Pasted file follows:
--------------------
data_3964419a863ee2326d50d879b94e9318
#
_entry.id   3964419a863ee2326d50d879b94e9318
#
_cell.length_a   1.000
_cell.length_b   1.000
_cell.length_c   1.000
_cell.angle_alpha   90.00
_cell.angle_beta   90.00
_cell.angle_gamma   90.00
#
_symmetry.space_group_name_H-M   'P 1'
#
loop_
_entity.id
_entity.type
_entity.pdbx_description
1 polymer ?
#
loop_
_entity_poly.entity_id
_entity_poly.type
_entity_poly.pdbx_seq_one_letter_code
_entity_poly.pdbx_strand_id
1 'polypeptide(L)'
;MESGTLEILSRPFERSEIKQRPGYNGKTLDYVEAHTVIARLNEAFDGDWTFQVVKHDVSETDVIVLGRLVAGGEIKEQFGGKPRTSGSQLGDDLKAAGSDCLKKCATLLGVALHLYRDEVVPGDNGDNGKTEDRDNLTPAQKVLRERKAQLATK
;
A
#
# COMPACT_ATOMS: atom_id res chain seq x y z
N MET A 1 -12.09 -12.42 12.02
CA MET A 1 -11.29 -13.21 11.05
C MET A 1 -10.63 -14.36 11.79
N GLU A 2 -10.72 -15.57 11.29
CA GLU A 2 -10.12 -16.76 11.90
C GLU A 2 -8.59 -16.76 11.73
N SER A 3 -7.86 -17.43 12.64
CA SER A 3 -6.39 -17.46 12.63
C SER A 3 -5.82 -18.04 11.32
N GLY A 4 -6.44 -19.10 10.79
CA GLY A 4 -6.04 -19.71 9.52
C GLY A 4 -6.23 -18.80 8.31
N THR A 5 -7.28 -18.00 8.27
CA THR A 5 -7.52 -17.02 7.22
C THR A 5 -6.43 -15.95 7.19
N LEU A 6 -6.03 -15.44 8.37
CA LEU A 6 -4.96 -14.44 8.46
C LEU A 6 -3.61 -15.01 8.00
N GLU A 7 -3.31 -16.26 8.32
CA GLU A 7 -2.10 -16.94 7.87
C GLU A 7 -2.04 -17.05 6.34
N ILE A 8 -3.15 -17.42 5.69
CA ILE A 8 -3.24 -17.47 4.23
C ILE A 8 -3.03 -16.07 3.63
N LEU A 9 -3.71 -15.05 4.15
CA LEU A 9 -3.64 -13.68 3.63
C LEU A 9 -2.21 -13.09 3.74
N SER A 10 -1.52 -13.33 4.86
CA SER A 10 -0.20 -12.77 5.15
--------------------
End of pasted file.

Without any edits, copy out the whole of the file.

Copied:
data_3964419a863ee2326d50d879b94e9318
#
_entry.id   3964419a863ee2326d50d879b94e9318
#
_cell.length_a   1.000
_cell.length_b   1.000
_cell.length_c   1.000
_cell.angle_alpha   90.00
_cell.angle_beta   90.00
_cell.angle_gamma   90.00
#
_symmetry.space_group_name_H-M   'P 1'
#
loop_
_entity.id
_entity.type
_entity.pdbx_description
1 polymer ?
#
loop_
_entity_poly.entity_id
_entity_poly.type
_entity_poly.pdbx_seq_one_letter_code
_entity_poly.pdbx_strand_id
1 'polypeptide(L)'
;MESGTLEILSRPFERSEIKQRPGYNGKTLDYVEAHTVIARLNEAFDGDWTFQVVKHDVSETDVIVLGRLVAGGEIKEQFGGKPRTSGSQLGDDLKAAGSDCLKKCATLLGVALHLYRDEVVPGDNGDNGKTEDRDNLTPAQKVLRERKAQLATK
;
A
#
# COMPACT_ATOMS: atom_id res chain seq x y z
N MET A 1 -12.09 -12.42 12.02
CA MET A 1 -11.29 -13.21 11.05
C MET A 1 -10.63 -14.36 11.79
N GLU A 2 -10.72 -15.57 11.29
CA GLU A 2 -10.12 -16.76 11.90
C GLU A 2 -8.59 -16.76 11.73
N SER A 3 -7.86 -17.43 12.64
CA SER A 3 -6.39 -17.46 12.63
C SER A 3 -5.82 -18.04 11.32
N GLY A 4 -6.44 -19.10 10.79
CA GLY A 4 -6.04 -19.71 9.52
C GLY A 4 -6.23 -18.80 8.31
N THR A 5 -7.28 -18.00 8.27
CA THR A 5 -7.52 -17.02 7.22
C THR A 5 -6.43 -15.95 7.19
N LEU A 6 -6.03 -15.44 8.37
CA LEU A 6 -4.96 -14.44 8.46
C LEU A 6 -3.61 -15.01 8.00
N GLU A 7 -3.31 -16.26 8.32
CA GLU A 7 -2.10 -16.94 7.87
C GLU A 7 -2.04 -17.05 6.34
N ILE A 8 -3.15 -17.42 5.69
CA ILE A 8 -3.24 -17.47 4.23
C ILE A 8 -3.03 -16.07 3.63
N LEU A 9 -3.71 -15.05 4.15
CA LEU A 9 -3.64 -13.68 3.63
C LEU A 9 -2.21 -13.09 3.74
N SER A 10 -1.52 -13.33 4.86
CA SER A 10 -0.20 -12.77 5.15